Well, what if I don’t want to kiss anymore frogs?

In a world full of people, how offset is this ratio and how come everyone else seems to be figuring it out besides me? The dating culture encourages kissing frogs with the hopes of them someday turning them into something less grotesque, usually after several months and drunk texts. I know the system, but perhaps I’m doing it all wrong.

Or, maybe I’m the frog.

I don’t know. It’s an odd reality to face: knowing that you’re good enough, but trying to find why you weren’t good enough for them. It’s somber, it’s disappointing, it’s inexplicably exhausting. It’s tough staying optimistic when you’re track record steers you in the other direction.

I have waited for the text after sleeping together, deciding on whether you’re just too busy. A day passes, and my brain has been wired to lose interest after day 2. I refuse to lower my standards just to see if your interested. If you don’t care enough, then I won’t.

I have been the girl to continually go back to her ex, although every time I knew I was the one who would be made a fool. Fool me once, fool me twice, fool me ten times, what the f*ck am I thinking?

I fell for a guy abroad, I promised myself we would always stay in touch. I held onto the idea that we would cross paths again and be happy in the same place. We exchanged letters, filled with romantic words scratched on paper that are tucked away in my nightstand. Every so often I carefully unfold the delicate college-ruled paper and read them, as a reminder of the love that never was. As a reminder of something that could have been, but wasn’t.

I allowed a guy to stay with me for the weekend. A guy I wasn’t all too sure about, but decided to take a chance anyways. I didn’t want to be his girlfriend, but the entire weekend I was thinking, “Can you at least pretend?” The weekend ended on a sour note and I, again, was not good enough.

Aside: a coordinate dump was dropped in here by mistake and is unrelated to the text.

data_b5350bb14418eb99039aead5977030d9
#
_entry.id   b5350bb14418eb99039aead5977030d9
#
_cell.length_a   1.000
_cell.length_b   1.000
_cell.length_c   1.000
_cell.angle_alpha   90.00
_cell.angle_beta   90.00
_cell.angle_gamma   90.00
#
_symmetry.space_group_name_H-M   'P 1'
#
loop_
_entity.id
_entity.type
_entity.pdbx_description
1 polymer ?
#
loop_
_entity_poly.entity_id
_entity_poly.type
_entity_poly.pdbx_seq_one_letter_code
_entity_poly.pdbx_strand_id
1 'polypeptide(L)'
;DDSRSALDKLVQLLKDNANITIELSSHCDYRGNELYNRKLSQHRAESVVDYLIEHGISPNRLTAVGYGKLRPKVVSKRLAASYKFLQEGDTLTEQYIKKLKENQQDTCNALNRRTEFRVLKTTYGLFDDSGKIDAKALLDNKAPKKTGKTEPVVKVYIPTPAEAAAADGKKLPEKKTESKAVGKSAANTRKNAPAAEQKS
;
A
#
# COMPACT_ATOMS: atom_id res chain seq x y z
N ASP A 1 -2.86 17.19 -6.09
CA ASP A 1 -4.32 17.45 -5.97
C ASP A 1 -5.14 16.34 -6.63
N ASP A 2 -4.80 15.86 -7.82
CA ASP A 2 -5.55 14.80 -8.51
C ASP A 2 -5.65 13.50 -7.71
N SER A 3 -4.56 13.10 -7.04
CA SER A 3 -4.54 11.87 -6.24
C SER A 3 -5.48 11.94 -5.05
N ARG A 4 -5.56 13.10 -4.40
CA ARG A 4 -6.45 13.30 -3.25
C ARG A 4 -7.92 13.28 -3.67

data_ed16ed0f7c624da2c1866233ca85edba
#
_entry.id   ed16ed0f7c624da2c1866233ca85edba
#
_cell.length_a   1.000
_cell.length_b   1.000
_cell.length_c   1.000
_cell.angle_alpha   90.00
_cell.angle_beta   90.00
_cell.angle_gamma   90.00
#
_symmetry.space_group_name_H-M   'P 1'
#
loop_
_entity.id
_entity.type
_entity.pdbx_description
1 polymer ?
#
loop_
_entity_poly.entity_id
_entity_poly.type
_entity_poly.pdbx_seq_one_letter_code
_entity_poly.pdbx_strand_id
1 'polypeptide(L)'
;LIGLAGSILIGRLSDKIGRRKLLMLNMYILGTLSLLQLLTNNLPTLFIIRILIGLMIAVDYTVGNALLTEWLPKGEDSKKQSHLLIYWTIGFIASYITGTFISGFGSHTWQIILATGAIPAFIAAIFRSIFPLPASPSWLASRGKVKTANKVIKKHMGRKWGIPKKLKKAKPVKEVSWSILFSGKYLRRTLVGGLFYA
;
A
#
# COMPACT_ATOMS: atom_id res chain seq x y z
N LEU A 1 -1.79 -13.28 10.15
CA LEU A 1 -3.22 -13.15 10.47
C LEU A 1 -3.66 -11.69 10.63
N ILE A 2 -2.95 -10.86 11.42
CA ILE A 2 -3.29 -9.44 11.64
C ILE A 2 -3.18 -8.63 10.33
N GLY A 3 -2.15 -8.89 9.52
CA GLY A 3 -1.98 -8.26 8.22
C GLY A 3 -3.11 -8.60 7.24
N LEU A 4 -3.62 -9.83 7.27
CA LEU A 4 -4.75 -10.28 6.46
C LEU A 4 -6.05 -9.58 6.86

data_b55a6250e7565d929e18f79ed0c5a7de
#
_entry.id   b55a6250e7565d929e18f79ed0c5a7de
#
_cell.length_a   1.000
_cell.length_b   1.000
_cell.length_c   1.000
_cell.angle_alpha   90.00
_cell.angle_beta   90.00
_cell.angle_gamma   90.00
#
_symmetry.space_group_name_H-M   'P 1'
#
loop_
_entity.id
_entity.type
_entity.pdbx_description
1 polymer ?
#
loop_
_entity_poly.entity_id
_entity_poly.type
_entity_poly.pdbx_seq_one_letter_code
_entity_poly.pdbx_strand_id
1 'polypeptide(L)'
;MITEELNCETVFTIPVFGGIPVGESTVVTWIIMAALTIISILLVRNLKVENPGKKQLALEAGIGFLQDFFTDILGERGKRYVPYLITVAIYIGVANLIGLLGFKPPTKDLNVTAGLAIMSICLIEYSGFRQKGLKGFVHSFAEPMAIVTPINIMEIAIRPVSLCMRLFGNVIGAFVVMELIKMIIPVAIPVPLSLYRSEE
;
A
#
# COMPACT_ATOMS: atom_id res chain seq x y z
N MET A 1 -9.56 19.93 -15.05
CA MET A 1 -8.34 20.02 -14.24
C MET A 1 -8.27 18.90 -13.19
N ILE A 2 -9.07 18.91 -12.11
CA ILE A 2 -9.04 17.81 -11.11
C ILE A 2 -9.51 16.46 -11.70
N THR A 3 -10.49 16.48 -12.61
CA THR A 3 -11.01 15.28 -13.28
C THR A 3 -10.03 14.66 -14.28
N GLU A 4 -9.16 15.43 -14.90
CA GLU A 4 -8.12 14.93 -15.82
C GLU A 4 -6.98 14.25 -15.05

I bounce back from disappointments quite quickly, simply because I’ve been wired to do so. When I say, “I’m over it,” I really am. But how many times can you truly force yourself to be over something before it catches up to you? As humans, are we really supposed to continually not give a sh*t?

Am I really supposed to not care?

I’ve waited, I’ve been the chaser rather than the one who is chased. I’ve set myself up, knowing I’d only be let down. I wanted to be the girl who changed you, even though I knew the entire time you never wanted to change for me. I’ve pretended to walk away, with the hopes that you’d follow me.

I’m not surprised when people leave, I’m more surprised when they stay.

Being single is fun and exciting. It ~liberates the mind and frees the soul~…right? There are days where I couldn’t imagine myself with someone seriously, but other days, I wonder why no one has given any effort to take me seriously.

I have liked guys, have thoroughly enjoyed first dates, some of whom wish to pursue me further. But, like I said, I have already categorized you as a disappointment. I have already told myself that I won’t be good enough for you, so I focus on being good enough for myself.

I don’t really want to put myself out there. I don’t have the time, I don’t have the desire I once did. You can tell me how much you enjoyed our conversation, but I’ll always be thinking “Well, this won’t last for long.” So, I force myself to end it before it goes anywhere.

“That’s your problem, you’re doing it to yourself.” Maybe I am, but at this point, what other option do I have? I’m not saying I hate being single, I’m not saying I hate the entire male race. I don’t really know what I’m saying.

I guess this post was written to attempt to explain the mind of a young woman who is continually asked, “How’s your love life?” A question I usually answer with something superficial and empty rather than being honest and replying with, “disappointing and exhausting.”

It’s taboo to admit defeat in the dating scene. With the rise of dating apps and seemingly endless options, it’s like we no longer have an excuse. Finding someone is supposed to be easy. You have a pool of men in your hands at all times, so what the hell is your problem? Why haven’t you found anyone yet?

I’m tired of being disappointed. I’m tired of trying proving myself to someone else when the world is constantly challenging me to believe that I’m good enough for myself.

I’m tired of believing in something when i know there’s the chance that there is nothing to believe in.